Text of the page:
South African students want to stay to support the economy

Financial services company PPS has released its Student Confidence Index Report for 2018.

The report is based on a survey of 4,160 respondents and focuses on how the South African students feel about the country and their job prospects.

The survey has a strong focus on professional degrees with 19% of respondents studying accounting, 14% engineering, 13% medicine and 10% law.

“We believe professionals are important for their critical role in the working environment and for shaping the country’s future,” said Motshabi Nomvethe, technical marketing specialist at PPS.

“As such, we have undertaken this survey – for the fourth consecutive year – to understand the important issues that our students are faced with.”

Job prospects

According to the survey’s findings, 61% of the 4,160 students are confident they will secure employment after completing their university degrees.

This positivity is backed by recent Stats SA data which showed that the number of unemployed graduates declined from 6.9% in Q2 to 6.4% in Q3 2018.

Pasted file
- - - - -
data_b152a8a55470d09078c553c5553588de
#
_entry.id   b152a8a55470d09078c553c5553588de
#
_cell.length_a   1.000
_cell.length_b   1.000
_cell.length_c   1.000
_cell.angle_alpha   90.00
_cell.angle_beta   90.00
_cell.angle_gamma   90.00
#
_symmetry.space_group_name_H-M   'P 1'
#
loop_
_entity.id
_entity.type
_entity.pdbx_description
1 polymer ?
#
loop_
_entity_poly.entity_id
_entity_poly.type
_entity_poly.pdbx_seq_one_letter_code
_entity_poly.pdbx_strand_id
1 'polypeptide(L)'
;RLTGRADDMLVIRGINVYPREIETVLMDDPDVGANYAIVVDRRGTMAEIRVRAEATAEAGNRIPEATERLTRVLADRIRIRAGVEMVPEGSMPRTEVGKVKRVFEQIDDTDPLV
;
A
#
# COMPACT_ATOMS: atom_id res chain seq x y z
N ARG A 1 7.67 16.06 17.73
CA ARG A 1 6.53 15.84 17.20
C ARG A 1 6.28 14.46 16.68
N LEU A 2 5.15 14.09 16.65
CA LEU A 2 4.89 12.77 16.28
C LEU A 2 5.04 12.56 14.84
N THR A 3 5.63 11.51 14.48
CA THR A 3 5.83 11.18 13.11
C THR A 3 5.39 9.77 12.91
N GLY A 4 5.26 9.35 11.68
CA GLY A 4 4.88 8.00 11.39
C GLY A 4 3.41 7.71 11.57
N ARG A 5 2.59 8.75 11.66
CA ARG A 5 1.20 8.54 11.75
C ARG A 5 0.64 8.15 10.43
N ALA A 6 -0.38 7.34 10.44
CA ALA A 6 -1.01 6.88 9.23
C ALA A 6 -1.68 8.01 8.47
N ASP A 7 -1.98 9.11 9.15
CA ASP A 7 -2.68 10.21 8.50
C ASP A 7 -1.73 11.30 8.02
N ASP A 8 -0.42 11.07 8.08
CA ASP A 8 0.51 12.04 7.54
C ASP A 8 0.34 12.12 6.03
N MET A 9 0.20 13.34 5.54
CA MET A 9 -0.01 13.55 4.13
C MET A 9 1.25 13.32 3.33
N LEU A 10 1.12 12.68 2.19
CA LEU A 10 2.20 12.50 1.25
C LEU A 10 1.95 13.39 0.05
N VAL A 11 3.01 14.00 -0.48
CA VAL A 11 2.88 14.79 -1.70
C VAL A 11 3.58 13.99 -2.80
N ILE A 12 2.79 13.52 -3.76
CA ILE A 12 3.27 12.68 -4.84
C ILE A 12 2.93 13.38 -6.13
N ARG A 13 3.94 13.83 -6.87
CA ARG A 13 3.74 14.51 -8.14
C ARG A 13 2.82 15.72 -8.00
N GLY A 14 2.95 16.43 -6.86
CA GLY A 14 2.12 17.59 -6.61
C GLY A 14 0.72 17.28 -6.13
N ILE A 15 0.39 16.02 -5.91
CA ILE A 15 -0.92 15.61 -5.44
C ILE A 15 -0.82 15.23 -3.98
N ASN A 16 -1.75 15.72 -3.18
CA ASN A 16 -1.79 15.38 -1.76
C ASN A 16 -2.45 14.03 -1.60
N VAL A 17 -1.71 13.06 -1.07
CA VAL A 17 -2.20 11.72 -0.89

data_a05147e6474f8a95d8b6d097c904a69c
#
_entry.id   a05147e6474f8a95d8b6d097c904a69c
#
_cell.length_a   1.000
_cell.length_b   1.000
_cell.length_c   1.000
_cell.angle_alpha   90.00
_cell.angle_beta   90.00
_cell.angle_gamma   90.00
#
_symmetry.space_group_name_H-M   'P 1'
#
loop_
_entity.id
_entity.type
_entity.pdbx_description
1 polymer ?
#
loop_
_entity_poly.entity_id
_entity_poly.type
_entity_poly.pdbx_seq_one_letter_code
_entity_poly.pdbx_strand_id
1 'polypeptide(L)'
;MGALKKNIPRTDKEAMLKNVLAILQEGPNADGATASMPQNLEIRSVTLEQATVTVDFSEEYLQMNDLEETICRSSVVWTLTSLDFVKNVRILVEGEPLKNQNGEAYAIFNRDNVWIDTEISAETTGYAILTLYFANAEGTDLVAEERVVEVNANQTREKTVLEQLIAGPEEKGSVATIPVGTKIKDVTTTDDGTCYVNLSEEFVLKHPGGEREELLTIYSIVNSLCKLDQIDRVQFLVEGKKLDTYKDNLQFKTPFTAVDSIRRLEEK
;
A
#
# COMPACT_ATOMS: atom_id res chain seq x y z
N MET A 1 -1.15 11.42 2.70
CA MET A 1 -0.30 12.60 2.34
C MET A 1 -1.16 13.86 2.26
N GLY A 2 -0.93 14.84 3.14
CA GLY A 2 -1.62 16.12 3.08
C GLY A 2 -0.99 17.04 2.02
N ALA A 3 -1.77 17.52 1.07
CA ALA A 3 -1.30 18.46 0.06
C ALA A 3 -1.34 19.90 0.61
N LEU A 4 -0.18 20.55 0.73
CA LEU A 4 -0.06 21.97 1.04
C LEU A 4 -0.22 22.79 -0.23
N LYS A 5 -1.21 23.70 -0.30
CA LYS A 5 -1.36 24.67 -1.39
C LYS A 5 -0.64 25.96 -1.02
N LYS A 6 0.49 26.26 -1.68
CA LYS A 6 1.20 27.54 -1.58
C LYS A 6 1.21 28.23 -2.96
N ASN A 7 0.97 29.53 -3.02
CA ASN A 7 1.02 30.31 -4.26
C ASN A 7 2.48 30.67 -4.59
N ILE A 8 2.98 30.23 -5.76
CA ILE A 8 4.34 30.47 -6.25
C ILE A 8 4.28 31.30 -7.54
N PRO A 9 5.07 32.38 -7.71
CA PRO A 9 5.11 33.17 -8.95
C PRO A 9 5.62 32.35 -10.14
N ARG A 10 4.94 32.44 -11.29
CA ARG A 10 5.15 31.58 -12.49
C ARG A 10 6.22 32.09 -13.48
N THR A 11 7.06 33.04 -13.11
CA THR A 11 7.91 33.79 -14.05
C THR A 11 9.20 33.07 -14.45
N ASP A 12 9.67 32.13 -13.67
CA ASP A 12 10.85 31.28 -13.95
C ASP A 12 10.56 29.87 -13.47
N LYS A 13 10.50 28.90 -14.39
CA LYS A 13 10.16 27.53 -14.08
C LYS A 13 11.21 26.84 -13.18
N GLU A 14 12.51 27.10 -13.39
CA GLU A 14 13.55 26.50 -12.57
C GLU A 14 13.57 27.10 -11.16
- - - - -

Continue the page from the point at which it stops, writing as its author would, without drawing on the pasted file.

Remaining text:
“While this is a significant finding in support of student confidence, we have also noted in this year’s survey that more students want to secure employment over continuing with their studies,” said Nomvethe.

When asked if they have plans to relocate abroad for employment opportunities, 51% of the students – compared to 49% in 2017 – indicated they prefer to stay in the country to support the local economy through acquired skills.

This is similar to the findings from the previous years.

Notably, the 2018 survey shows that securing a degree has dipped to under 30% for the first time in four years with 27% of students saying they would want to continue with their postgraduate studies while 40% indicated they prefer employment.

“This differs from previous years and could be the result of the tougher economy where the general sentiment amongst students is to enter the workforce sooner,” said Nomvethe.

This is as an overwhelming 85% of students are feeling the impact of prices soaring faster than the rate of inflation at 5.3% in the past 12 months. Compared to 2017, 77% of students expect prices in general to increase during the next year.

“Evidently, many are feeling the pinch on their already squeezed student budgets,” she said.

“From a PPS perspective, we value the insights the current sentiment from our students. While there are very real issues to still be dealt with, the optimism – from our country’s future professionals – gives reason to remain upbeat.”

Read: Here’s how many people in Gauteng, the Western Cape and KZN say they are selling their homes so they can emigrate

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South African students want to stay to support the economy